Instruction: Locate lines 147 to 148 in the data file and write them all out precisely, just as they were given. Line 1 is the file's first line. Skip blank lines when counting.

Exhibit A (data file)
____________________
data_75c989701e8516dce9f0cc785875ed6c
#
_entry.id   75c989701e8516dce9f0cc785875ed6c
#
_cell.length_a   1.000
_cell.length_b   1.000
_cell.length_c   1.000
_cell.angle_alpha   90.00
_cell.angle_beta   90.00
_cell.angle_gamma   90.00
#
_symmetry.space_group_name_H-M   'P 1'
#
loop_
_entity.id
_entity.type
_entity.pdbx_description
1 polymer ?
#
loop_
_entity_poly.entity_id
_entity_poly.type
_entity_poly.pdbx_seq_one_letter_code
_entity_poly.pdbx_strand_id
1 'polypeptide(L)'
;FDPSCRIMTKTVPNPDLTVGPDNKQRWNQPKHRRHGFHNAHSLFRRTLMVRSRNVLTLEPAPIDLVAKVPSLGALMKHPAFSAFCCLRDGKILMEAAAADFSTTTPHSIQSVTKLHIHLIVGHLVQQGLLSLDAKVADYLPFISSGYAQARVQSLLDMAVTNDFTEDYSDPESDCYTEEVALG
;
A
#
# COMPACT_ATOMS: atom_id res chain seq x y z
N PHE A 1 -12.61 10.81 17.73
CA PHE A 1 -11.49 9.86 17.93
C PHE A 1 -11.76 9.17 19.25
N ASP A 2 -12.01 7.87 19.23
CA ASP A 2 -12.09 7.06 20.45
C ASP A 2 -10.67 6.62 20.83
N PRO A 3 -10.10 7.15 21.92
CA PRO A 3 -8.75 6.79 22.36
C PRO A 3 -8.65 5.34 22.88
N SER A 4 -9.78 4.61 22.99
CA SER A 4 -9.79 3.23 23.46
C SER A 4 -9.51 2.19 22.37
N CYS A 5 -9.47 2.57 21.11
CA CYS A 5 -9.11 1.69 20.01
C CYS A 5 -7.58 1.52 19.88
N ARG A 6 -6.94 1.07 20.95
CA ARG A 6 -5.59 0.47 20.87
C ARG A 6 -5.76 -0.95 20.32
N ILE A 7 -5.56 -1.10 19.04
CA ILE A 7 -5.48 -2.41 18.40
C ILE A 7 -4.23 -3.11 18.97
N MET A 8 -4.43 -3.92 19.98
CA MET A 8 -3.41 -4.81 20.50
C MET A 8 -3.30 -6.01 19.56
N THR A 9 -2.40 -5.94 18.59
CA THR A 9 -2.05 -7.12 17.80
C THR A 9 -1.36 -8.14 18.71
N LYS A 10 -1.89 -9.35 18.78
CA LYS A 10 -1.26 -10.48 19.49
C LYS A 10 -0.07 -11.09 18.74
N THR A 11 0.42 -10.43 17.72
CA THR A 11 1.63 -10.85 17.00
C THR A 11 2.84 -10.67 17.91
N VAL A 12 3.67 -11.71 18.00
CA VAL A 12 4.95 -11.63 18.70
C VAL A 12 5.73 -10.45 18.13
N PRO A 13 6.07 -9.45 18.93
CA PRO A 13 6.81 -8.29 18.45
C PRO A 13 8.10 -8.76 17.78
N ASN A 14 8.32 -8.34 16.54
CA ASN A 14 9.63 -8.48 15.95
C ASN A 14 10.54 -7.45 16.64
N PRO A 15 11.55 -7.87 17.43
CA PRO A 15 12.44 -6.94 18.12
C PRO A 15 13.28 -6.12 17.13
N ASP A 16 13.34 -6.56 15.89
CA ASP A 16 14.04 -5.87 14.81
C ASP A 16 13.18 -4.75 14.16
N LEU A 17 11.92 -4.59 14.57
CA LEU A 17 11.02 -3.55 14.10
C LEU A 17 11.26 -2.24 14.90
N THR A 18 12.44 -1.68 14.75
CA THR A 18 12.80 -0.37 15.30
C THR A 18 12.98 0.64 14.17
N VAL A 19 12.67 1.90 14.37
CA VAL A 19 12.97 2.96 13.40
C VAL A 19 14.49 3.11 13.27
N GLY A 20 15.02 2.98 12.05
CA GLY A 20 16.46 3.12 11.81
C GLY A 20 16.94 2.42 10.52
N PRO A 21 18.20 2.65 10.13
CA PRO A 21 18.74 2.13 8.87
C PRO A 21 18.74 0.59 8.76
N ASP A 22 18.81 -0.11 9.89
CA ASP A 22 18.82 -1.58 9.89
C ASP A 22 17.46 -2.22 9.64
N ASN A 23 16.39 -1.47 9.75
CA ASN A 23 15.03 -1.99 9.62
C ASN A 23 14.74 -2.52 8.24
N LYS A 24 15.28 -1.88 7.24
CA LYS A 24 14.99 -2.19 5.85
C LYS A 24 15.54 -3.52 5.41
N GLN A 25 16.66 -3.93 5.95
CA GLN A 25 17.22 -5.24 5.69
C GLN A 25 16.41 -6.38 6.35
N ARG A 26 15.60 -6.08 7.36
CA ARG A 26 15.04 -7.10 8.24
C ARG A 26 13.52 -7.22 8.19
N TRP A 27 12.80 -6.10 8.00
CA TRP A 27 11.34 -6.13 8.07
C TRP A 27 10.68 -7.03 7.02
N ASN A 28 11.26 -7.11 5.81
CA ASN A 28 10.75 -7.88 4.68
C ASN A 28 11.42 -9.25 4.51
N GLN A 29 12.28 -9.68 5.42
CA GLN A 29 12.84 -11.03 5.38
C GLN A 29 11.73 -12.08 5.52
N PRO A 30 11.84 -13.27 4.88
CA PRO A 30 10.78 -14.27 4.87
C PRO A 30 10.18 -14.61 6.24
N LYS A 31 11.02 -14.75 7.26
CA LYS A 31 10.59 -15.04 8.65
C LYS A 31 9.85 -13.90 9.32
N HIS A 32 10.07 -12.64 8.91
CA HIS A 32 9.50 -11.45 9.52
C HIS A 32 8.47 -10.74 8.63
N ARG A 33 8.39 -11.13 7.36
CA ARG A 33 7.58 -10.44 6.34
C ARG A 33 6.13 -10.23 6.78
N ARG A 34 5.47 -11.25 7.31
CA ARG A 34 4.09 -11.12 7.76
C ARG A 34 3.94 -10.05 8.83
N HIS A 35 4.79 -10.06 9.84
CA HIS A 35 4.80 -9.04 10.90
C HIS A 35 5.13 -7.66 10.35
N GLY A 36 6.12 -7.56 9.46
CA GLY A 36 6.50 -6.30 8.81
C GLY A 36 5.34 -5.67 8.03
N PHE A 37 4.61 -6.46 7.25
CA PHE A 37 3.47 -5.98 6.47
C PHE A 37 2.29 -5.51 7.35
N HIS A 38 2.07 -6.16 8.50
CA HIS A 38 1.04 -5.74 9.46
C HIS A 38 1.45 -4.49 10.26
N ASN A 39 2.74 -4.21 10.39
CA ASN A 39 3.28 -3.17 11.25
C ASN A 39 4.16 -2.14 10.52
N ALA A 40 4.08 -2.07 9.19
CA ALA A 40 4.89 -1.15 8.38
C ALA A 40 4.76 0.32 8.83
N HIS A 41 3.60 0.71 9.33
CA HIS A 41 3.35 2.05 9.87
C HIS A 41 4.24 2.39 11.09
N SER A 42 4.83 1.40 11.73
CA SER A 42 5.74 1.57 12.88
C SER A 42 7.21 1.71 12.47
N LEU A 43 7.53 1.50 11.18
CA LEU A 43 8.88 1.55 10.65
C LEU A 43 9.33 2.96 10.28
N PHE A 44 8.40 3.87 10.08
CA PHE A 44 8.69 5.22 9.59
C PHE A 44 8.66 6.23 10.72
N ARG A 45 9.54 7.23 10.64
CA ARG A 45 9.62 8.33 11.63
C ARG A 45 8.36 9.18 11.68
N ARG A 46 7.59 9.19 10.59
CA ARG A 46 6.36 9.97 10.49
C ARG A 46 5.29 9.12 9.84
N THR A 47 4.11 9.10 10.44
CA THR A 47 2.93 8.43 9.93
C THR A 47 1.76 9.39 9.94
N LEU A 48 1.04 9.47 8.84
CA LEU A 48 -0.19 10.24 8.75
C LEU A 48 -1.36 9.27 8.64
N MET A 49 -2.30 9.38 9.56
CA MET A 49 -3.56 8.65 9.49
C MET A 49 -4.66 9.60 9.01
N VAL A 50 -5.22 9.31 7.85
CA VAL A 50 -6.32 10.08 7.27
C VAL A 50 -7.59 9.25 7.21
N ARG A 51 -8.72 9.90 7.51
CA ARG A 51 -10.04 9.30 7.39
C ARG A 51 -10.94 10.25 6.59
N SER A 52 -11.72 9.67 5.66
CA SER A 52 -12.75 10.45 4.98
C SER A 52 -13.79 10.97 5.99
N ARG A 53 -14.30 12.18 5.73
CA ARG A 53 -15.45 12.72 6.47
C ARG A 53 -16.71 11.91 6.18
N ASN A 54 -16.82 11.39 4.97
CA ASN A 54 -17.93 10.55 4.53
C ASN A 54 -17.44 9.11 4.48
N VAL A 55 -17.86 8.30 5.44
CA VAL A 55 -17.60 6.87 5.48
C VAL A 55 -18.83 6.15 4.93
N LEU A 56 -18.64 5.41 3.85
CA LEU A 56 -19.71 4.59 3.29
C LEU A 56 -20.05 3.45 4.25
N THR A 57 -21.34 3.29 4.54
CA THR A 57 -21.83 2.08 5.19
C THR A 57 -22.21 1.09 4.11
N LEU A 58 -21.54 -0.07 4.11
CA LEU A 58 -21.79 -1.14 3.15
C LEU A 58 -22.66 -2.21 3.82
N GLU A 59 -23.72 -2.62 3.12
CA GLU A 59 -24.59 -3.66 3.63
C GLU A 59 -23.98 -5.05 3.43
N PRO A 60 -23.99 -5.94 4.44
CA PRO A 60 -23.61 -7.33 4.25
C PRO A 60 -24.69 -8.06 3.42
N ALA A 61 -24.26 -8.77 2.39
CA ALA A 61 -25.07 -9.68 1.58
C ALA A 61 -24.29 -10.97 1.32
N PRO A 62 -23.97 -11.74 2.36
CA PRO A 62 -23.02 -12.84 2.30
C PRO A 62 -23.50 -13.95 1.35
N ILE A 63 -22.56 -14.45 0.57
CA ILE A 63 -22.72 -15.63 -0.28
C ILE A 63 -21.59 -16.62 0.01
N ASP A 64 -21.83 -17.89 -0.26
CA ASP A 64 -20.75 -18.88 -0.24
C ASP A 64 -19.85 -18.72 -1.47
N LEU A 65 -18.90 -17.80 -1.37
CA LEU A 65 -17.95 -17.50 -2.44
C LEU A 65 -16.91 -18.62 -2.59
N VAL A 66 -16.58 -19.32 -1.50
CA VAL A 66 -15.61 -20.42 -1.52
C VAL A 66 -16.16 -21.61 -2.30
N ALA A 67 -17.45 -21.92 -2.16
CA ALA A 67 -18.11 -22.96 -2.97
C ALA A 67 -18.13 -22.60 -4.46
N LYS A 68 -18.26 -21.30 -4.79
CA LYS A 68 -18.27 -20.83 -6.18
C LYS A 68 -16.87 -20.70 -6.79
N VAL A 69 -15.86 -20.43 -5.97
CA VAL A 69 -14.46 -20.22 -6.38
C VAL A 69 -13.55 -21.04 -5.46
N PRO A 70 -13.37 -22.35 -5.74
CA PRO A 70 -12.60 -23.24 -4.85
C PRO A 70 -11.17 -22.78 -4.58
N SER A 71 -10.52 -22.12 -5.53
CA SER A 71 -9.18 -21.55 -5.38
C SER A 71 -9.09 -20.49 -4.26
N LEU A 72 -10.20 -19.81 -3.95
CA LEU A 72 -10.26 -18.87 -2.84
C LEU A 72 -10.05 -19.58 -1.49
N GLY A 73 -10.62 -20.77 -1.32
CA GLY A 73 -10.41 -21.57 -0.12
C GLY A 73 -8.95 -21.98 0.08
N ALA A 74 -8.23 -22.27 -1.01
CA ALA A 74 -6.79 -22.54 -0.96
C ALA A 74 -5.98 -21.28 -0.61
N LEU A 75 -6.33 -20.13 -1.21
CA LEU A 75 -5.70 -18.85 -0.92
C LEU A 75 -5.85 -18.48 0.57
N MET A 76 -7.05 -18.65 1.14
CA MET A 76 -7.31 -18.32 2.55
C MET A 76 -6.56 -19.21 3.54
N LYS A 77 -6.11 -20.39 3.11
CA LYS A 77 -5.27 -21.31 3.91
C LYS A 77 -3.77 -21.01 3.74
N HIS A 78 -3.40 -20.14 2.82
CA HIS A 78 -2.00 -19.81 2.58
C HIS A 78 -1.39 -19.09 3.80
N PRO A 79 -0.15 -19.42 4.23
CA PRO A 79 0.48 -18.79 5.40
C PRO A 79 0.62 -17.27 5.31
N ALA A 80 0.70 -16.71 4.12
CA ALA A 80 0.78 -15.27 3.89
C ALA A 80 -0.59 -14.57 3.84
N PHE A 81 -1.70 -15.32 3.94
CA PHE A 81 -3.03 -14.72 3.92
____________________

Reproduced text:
C ASN A 39 4.16 -2.14 10.52
N ALA A 40 4.08 -2.07 9.19